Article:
BALTIMORE (WJZ) — Baltimore Orioles outfielder Trey Mancini was diagnosed with colon cancer in early March when doctors found a tumor during a colonoscopy. He now says he started chemotherapy on April 13 for stage 3 colon cancer.

While baseball has been on pause amid the coronavirus pandemic, Mancini has been away receiving treatment. Outside of a few statements here and there, fans haven’t heard too much from the outfielder about the situation.

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That changed on Tuesday when Mancini published a letter in The Player’s Tribune entitled “I Am So Lucky”. Normally, one wouldn’t think of a cancer diagnosis in that light, but upon reading the details of Mancini’s story, you begin to understand why the 27-year-old feels blessed.


Mancini writes that when he took his initial physical at Spring Training with the team, doctors noted that the iron levels in his blood were low so they told him they needed to do another test. Thinking that a recent bout with the flu was likely the cause, Mancini assumed things would be fine and took another blood test. Instead, doctors found that his iron levels were even lower.

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That second test then led to the colonoscopy to test for celiac disease or a stomach ulcer. The results of the colonoscopy, of course, was the finding of the tumor and diagnosis of cancer. As Mancini writes, without the Orioles’ medical staff’s attention to detail and pushing for that second test, who knows what would have happened.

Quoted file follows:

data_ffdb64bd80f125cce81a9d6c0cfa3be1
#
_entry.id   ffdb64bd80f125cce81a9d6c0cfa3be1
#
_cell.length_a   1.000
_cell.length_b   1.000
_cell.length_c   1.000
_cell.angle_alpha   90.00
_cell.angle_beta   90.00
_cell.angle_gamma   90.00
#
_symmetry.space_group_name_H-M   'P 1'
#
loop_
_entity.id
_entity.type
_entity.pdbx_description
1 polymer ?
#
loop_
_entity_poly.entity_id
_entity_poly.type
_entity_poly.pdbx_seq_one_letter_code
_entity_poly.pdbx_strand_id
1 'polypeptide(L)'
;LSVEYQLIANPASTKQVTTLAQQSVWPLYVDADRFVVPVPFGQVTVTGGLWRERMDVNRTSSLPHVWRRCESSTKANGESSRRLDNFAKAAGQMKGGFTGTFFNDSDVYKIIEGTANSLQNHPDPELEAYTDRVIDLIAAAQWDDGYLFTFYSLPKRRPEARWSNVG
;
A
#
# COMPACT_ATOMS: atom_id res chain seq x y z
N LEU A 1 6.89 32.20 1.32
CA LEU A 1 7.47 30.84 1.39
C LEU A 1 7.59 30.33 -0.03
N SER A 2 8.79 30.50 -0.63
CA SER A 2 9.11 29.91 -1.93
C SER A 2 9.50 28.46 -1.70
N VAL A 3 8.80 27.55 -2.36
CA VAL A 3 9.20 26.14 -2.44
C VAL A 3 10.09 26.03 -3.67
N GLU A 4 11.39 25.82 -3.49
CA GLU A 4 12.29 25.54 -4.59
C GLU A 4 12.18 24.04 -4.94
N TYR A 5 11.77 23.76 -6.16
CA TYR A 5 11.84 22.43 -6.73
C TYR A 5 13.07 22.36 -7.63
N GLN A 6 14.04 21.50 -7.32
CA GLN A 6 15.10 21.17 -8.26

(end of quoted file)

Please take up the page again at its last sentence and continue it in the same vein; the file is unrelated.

“And without the Orioles I never would have caught this before it may have been too late. There was really no indication that anything was wrong other than me just feeling a little more tired than normal. Everything that comes up when you google colon cancer? I didn’t have any of it. And so without that second blood test I probably would not have discovered the tumor until I had a total blockage of my colon. Instead, from the day I was diagnosed to when the tumor was removed was just six days — March 6 to March 12.

I have Stage III colon cancer.I started chemotherapy on April 13.And I am so lucky.”

Mancini then goes on to thank both the organization and the fans for the support they have given him as he has gone through treatment. He says that he is surrounded by incredible people. And, though his treatment will take six months and even if baseball returns it will likely be without him, Mancini wants everybody to know that he’s okay. Even through his treatment for cancer, he is thinking of ways he can help those who have been impacted by the coronavirus pandemic.

“I know that this is a terrible time for everybody. So many people have lost jobs, so many people have lost loved ones. After my chemo is done, and when I’m totally cancer-free, I’ve got a few different ideas of what I can do. I’m lucky enough to have a platform that I feel allows me to make a difference for some people — even if it’s just spreading awareness about the importance of getting a physical every year.

On a smaller scale, I’d rather there be a baseball season right now. That way I could go to home games and hang out in the dugout and be with all the guys. So, I really wish there was a season going on and everything was normal. Baseball will be back. I don’t know when, but I’m sure the game will return.

I’ve got other things to worry about right now, though. I know that. But still, every once in a while I catch myself thinking ahead — to when chemo is over, to when they remove my port, to when I can start going full-speed again.

And I already can’t wait for spring training.”

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Mancini isn’t the first Oriole to be diagnosed with colon cancer. Former Orioles outfielder Eric Davis was diagnosed with colon cancer in May 1997 and came back in 1998 to have an incredible season. He was named “Comeback Player of the Year” at the time.